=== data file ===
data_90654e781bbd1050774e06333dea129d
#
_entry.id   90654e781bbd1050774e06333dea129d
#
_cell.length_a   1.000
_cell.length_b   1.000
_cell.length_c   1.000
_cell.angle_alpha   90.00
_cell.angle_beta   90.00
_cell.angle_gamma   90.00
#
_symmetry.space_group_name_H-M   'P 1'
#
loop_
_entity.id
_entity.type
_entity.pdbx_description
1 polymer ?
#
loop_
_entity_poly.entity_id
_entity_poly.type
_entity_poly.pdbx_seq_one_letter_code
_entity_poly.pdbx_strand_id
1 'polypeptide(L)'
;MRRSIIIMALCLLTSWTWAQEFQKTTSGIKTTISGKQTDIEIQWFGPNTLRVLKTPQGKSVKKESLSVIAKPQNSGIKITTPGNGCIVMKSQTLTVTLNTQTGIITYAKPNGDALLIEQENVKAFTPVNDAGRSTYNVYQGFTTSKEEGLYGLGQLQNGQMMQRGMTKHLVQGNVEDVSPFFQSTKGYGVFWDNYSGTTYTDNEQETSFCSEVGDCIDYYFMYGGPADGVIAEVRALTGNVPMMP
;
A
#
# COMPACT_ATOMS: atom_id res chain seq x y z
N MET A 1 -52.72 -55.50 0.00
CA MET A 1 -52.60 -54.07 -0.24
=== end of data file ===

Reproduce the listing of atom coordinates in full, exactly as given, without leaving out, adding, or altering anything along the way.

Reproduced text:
data_90654e781bbd1050774e06333dea129d
#
_entry.id   90654e781bbd1050774e06333dea129d
#
_cell.length_a   1.000
_cell.length_b   1.000
_cell.length_c   1.000
_cell.angle_alpha   90.00
_cell.angle_beta   90.00
_cell.angle_gamma   90.00
#
_symmetry.space_group_name_H-M   'P 1'
#
loop_
_entity.id
_entity.type
_entity.pdbx_description
1 polymer ?
#
loop_
_entity_poly.entity_id
_entity_poly.type
_entity_poly.pdbx_seq_one_letter_code
_entity_poly.pdbx_strand_id
1 'polypeptide(L)'
;MRRSIIIMALCLLTSWTWAQEFQKTTSGIKTTISGKQTDIEIQWFGPNTLRVLKTPQGKSVKKESLSVIAKPQNSGIKITTPGNGCIVMKSQTLTVTLNTQTGIITYAKPNGDALLIEQENVKAFTPVNDAGRSTYNVYQGFTTSKEEGLYGLGQLQNGQMMQRGMTKHLVQGNVEDVSPFFQSTKGYGVFWDNYSGTTYTDNEQETSFCSEVGDCIDYYFMYGGPADGVIAEVRALTGNVPMMP
;
A
#
# COMPACT_ATOMS: atom_id res chain seq x y z
N MET A 1 -52.72 -55.50 0.00
CA MET A 1 -52.60 -54.07 -0.24